This week the Harvard Business Review blog posted a story by contributor Eddie Yoon a Principal with The Cambridge Group. The post presents an interesting look at the traditional notion of price, value and private brand.
More and more, I hear different twists of the same question from clients: Can emotion still influence buying behavior in world where the mobile internet, with real-time access to product reviews and price comparisons, is training consumers to shop purely on rational facts?
On the surface, it looks like rational benefits are winning. According to Nielsen, in the last three years leading national brands in grocery stores, which probably command the lion’s share of traditional “emotive” advertising dollars, grew sales 0.7%. Meanwhile, private label, or store brands, grew 8.8%. That’s scary data, if you are one of the big brands who rely on emotion to drive the business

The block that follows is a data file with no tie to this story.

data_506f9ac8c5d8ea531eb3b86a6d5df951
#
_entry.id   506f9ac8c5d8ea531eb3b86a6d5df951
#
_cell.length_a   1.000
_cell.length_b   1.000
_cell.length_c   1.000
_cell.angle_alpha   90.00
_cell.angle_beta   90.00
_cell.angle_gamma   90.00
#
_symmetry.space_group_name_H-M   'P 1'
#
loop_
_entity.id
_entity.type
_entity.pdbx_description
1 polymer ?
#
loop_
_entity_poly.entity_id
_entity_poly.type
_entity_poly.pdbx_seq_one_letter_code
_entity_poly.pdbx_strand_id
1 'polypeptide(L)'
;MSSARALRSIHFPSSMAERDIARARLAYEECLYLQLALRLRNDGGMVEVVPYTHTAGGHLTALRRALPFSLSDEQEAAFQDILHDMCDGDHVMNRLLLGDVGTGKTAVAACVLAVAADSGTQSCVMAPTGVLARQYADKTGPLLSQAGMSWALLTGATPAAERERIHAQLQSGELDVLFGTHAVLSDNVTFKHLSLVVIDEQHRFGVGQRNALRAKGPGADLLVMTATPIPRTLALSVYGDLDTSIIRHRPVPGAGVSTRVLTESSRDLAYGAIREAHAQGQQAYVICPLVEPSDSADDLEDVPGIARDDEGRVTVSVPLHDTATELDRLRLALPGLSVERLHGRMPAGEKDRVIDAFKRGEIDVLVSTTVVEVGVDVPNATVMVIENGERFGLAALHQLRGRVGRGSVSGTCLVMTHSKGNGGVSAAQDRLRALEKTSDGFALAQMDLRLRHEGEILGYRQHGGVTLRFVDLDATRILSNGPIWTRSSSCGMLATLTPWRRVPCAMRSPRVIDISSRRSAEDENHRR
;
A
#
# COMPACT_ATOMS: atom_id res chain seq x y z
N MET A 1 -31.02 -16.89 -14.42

The core assumption here is that private label sales are only about price. To test this, we decided to take a look to see if private label superconsumers — consumers who buy a lot of private label and have strong emotions about private label — actually existed. It turned out they do exist, but they were different, more prevalent, and more important than what we expected.